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I think there is an error in the spreadsheet. I22 uses a value in L3. L3 is either "true" for Bicarbonate or "false" for Alkalinity but the equation in L3 looks for a value of "1" or "2". Change 1 to true and 2 to false in the equation and it appears to work:
I'll chime in real quick here on the spreadsheet error. On my spreadsheet L3 is either "1" or "2" depending on whether you choose Bicarbonate or Alkalinity. What version of Excel are you using? I could change the equation to look for either 1 OR true, and 2 OR false, but I first want to find out more about what you are using. I noticed that your results use the 11ppm as Alkalinity(CaCO3) instead of Bicarbonate(HCO3) like it should. If I plug in your data, my resulting Alkalinity shows 31 (which is what it should be) and not 38 like yours. I can get it to show 38 if I change the 11ppm to be Alkalinity(CaCO3) instead of Bicarbonate(HCO3).
 

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Here's my IPA using the Burton profile:

Starting Water (ppm):
Ca: 2
Mg: 1.1
Na: 6.5
Cl: 8.4
SO4: 4.1
HCO3: 11

Mash / Sparge Vol (gal): 7 / 0
Dilution Rate: 0%

Adjustments (grams) Mash / Boil Kettle:
CaCO3: 7 / 0
CaSO4: 28.5 / 0
CaCl2: 0 / 0
MgSO4: 6.5 / 0
NaHCO3: 3.25 / 0
NaCl: 0.25 / 0
HCL Acid: 0 / 0
Lactic Acid: 0 / 0

Mash Water / Total water (ppm):
Ca: 352 / 352
Mg: 24 / 24
Na: 44 / 44
Cl: 14 / 14
SO4: 700 / 700
CaCO3: 258 / 258

RA (mash only): -8 (5 to 9 SRM)
Cl to SO4 (total water): 0.02 (Very Bitter)


Everything hits the target well except for the Sulfate. I'm stuck on how to raise that without raising the other salts. Also, the Burton profile seems really high from other profiles I've seen for IPAs. I don't have Mosher's book, I've borrowed it before. Is there somewhere online with some basic water profiles?
 

Daddymem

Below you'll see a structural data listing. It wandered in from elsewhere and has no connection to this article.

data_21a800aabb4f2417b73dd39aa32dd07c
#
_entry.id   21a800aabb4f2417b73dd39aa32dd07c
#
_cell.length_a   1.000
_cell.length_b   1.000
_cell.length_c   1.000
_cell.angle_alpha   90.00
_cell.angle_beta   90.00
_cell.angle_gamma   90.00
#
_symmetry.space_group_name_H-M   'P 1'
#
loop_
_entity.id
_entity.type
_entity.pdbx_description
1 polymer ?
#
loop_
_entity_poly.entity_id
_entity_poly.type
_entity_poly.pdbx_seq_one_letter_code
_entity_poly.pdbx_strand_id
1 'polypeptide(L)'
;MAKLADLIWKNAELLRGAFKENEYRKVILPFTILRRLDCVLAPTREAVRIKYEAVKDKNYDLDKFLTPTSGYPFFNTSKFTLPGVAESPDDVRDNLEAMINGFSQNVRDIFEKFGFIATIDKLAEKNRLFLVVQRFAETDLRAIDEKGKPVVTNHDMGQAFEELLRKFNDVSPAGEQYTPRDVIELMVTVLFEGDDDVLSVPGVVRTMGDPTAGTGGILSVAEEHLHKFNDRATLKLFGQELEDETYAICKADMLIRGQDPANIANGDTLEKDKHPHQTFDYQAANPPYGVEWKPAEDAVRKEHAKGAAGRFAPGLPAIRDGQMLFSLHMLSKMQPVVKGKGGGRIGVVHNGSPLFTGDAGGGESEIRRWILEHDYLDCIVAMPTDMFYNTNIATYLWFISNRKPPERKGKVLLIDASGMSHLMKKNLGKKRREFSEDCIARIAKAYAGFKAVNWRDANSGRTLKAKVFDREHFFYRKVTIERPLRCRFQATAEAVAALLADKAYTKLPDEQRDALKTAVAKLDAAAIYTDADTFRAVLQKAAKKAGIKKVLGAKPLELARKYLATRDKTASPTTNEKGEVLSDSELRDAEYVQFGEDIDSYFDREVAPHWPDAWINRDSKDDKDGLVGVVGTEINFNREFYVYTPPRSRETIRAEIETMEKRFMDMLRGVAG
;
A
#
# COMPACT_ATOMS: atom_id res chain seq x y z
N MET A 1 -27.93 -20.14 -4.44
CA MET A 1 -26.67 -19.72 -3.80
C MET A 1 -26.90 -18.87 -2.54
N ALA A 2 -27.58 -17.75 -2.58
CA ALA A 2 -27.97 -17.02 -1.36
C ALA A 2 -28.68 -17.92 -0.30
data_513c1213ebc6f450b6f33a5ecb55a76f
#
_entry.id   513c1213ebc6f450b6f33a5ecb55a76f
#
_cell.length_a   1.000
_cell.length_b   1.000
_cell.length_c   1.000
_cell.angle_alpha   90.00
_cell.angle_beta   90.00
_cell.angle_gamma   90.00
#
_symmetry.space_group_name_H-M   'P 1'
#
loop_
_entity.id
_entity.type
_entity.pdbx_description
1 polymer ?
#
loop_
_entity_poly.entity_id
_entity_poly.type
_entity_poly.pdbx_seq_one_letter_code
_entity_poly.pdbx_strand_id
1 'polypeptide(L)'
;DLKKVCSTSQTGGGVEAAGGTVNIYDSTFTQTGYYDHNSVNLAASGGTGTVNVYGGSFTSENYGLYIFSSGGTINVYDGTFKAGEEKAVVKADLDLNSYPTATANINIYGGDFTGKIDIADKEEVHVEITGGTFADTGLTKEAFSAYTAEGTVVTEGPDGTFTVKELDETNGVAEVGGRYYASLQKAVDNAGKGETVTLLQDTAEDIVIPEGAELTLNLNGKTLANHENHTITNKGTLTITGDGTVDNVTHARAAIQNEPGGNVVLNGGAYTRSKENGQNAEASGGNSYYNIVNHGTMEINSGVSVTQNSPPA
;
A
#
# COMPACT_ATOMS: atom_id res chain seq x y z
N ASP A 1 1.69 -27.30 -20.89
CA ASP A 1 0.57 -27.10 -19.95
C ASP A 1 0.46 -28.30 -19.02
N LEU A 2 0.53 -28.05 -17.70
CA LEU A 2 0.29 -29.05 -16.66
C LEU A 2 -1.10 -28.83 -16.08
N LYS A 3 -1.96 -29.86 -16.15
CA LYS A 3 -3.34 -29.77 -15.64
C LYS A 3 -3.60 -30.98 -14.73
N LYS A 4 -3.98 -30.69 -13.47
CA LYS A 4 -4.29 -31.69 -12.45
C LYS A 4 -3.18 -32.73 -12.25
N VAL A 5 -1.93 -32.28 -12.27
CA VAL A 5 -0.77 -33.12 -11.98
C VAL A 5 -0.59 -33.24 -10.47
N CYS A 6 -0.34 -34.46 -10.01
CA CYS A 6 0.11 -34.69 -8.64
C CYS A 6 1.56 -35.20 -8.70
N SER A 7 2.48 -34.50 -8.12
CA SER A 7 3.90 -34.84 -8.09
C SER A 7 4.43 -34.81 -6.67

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I'll chime in real quick here on the spreadsheet error. On my spreadsheet L3 is either "1" or "2" depending on whether you choose Bicarbonate or Alkalinity. What version of Excel are you using? I could change the equation to look for either 1 OR true, and 2 OR false, but I first want to find out more about what you are using. I noticed that your results use the 11ppm as Alkalinity(CaCO3) instead of Bicarbonate(HCO3) like it should. If I plug in your data, my resulting Alkalinity shows 31 (which is what it should be) and not 38 like yours. I can get it to show 38 if I change the 11ppm to be Alkalinity(CaCO3) instead of Bicarbonate(HCO3).
I'm using Open Office. I use the 11 alkalinity from my water test sample. Would the Bicarbonate value be 9.5 as Hardness in my water test sample?
 

-TH-

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I'm using Open Office. I use the 11 alkalinity from my water test sample. Would the Bicarbonate value be 9.5 as Hardness in my water test sample?
OK I see. You entered correctly - I was thinking your 11 was HCO3 because of your copy and pasted data showed 11 as HCO3. But that page of the spreadsheet is also looking at L3 to show the label HCO3 or CaCO3 depending on the value of L3.

I will see if I can download open office and fix the glitch for future users. Looks like you have your copy working properly.

Thanks!
 

Daddymem